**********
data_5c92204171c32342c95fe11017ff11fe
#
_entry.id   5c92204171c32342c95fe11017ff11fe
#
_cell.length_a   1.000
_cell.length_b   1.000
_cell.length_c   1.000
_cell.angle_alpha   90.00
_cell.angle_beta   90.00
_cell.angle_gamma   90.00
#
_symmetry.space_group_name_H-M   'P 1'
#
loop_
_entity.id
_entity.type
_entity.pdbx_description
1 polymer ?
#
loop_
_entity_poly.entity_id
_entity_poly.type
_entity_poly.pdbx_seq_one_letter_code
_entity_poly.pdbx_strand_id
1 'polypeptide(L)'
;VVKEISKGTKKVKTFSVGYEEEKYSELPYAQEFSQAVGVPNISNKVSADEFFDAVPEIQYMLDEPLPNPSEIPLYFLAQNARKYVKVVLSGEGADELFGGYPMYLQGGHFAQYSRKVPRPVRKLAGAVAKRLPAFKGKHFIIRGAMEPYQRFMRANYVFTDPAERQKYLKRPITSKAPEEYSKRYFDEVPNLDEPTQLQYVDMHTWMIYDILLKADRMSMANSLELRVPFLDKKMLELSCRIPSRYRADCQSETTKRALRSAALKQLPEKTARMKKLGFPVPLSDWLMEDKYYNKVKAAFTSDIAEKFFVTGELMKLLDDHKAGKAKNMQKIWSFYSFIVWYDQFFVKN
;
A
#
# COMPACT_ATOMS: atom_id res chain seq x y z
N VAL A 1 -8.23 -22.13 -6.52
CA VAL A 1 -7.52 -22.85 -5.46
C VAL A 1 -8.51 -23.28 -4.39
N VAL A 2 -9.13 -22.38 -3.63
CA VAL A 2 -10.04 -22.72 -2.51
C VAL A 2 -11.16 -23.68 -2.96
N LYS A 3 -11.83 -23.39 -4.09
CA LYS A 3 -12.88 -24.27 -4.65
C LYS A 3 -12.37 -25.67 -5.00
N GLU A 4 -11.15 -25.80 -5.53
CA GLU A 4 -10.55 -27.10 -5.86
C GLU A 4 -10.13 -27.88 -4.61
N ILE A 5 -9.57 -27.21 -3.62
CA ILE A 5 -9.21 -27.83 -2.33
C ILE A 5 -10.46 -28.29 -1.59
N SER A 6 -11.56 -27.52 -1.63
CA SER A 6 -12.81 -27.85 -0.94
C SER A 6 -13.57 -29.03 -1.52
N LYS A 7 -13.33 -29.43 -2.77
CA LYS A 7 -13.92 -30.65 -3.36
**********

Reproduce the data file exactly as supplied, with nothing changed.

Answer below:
data_5c92204171c32342c95fe11017ff11fe
#
_entry.id   5c92204171c32342c95fe11017ff11fe
#
_cell.length_a   1.000
_cell.length_b   1.000
_cell.length_c   1.000
_cell.angle_alpha   90.00
_cell.angle_beta   90.00
_cell.angle_gamma   90.00
#
_symmetry.space_group_name_H-M   'P 1'
#
loop_
_entity.id
_entity.type
_entity.pdbx_description
1 polymer ?
#
loop_
_entity_poly.entity_id
_entity_poly.type
_entity_poly.pdbx_seq_one_letter_code
_entity_poly.pdbx_strand_id
1 'polypeptide(L)'
;VVKEISKGTKKVKTFSVGYEEEKYSELPYAQEFSQAVGVPNISNKVSADEFFDAVPEIQYMLDEPLPNPSEIPLYFLAQNARKYVKVVLSGEGADELFGGYPMYLQGGHFAQYSRKVPRPVRKLAGAVAKRLPAFKGKHFIIRGAMEPYQRFMRANYVFTDPAERQKYLKRPITSKAPEEYSKRYFDEVPNLDEPTQLQYVDMHTWMIYDILLKADRMSMANSLELRVPFLDKKMLELSCRIPSRYRADCQSETTKRALRSAALKQLPEKTARMKKLGFPVPLSDWLMEDKYYNKVKAAFTSDIAEKFFVTGELMKLLDDHKAGKAKNMQKIWSFYSFIVWYDQFFVKN
;
A
#
# COMPACT_ATOMS: atom_id res chain seq x y z
N VAL A 1 -8.23 -22.13 -6.52
CA VAL A 1 -7.52 -22.85 -5.46
C VAL A 1 -8.51 -23.28 -4.39
N VAL A 2 -9.13 -22.38 -3.63
CA VAL A 2 -10.04 -22.72 -2.51
C VAL A 2 -11.16 -23.68 -2.96
N LYS A 3 -11.83 -23.39 -4.09
CA LYS A 3 -12.88 -24.27 -4.65
C LYS A 3 -12.37 -25.67 -5.00
N GLU A 4 -11.15 -25.80 -5.53
CA GLU A 4 -10.55 -27.10 -5.86
C GLU A 4 -10.13 -27.88 -4.61
N ILE A 5 -9.57 -27.21 -3.62
CA ILE A 5 -9.21 -27.83 -2.33
C ILE A 5 -10.46 -28.29 -1.59
N SER A 6 -11.56 -27.52 -1.63
CA SER A 6 -12.81 -27.85 -0.94
C SER A 6 -13.57 -29.03 -1.52
N LYS A 7 -13.33 -29.43 -2.77
CA LYS A 7 -13.92 -30.65 -3.36